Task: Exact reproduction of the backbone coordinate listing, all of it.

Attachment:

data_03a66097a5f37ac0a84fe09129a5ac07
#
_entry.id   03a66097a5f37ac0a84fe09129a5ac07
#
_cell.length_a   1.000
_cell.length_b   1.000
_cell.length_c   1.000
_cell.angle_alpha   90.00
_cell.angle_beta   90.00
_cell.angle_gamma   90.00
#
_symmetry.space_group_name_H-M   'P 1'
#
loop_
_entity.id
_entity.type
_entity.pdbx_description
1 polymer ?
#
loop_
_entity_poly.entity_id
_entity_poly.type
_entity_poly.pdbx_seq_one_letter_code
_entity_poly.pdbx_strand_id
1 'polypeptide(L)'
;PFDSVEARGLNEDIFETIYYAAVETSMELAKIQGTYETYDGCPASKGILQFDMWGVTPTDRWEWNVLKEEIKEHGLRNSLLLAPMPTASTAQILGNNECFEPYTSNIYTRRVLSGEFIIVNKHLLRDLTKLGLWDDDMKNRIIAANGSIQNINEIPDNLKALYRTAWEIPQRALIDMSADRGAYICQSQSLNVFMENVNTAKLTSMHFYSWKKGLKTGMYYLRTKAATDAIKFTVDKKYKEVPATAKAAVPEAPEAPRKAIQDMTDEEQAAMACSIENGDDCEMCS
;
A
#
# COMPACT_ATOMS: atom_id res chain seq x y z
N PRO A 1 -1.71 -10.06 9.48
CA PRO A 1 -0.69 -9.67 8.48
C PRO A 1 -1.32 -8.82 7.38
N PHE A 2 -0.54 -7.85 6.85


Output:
data_03a66097a5f37ac0a84fe09129a5ac07
#
_entry.id   03a66097a5f37ac0a84fe09129a5ac07
#
_cell.length_a   1.000
_cell.length_b   1.000
_cell.length_c   1.000
_cell.angle_alpha   90.00
_cell.angle_beta   90.00
_cell.angle_gamma   90.00
#
_symmetry.space_group_name_H-M   'P 1'
#
loop_
_entity.id
_entity.type
_entity.pdbx_description
1 polymer ?
#
loop_
_entity_poly.entity_id
_entity_poly.type
_entity_poly.pdbx_seq_one_letter_code
_entity_poly.pdbx_strand_id
1 'polypeptide(L)'
;PFDSVEARGLNEDIFETIYYAAVETSMELAKIQGTYETYDGCPASKGILQFDMWGVTPTDRWEWNVLKEEIKEHGLRNSLLLAPMPTASTAQILGNNECFEPYTSNIYTRRVLSGEFIIVNKHLLRDLTKLGLWDDDMKNRIIAANGSIQNINEIPDNLKALYRTAWEIPQRALIDMSADRGAYICQSQSLNVFMENVNTAKLTSMHFYSWKKGLKTGMYYLRTKAATDAIKFTVDKKYKEVPATAKAAVPEAPEAPRKAIQDMTDEEQAAMACSIENGDDCEMCS
;
A
#
# COMPACT_ATOMS: atom_id res chain seq x y z
N PRO A 1 -1.71 -10.06 9.48
CA PRO A 1 -0.69 -9.67 8.48
C PRO A 1 -1.32 -8.82 7.38
N PHE A 2 -0.54 -7.85 6.85